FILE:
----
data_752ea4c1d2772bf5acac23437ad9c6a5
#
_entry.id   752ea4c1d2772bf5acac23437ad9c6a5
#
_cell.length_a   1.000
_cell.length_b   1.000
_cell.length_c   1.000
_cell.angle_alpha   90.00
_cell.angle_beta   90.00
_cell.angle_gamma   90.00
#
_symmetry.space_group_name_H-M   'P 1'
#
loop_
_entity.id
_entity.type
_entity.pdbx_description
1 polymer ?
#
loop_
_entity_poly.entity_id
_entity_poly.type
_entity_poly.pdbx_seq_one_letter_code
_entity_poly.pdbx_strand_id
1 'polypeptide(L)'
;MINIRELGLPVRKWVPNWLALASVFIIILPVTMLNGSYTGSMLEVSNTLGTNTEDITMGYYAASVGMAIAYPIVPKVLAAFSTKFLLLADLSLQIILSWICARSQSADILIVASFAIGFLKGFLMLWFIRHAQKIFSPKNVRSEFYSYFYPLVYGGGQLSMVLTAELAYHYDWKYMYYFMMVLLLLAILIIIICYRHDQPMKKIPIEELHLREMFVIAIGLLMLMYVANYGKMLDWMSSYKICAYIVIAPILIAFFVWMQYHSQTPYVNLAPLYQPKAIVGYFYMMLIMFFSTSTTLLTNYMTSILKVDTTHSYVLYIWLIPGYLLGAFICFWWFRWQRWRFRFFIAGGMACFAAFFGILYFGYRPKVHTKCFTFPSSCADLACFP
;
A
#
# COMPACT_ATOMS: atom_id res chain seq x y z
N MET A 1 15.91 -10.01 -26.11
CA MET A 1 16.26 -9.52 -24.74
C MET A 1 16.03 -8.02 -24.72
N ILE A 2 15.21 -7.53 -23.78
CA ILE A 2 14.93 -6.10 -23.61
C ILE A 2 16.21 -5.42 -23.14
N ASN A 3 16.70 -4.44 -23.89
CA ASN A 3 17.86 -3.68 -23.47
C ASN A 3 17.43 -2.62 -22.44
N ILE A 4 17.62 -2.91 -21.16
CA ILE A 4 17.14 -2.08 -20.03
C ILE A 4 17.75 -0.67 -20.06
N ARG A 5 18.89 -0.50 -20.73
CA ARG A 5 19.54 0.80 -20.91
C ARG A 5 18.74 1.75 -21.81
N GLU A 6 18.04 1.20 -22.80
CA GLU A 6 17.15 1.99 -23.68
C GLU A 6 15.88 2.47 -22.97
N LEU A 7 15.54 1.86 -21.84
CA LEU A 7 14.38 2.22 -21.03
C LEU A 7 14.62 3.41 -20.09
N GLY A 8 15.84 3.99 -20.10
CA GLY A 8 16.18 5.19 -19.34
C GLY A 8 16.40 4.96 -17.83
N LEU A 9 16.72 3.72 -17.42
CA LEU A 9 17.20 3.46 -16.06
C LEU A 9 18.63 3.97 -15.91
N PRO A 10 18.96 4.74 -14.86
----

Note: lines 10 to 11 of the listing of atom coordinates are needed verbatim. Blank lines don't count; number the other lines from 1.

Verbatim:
_cell.angle_gamma   90.00
#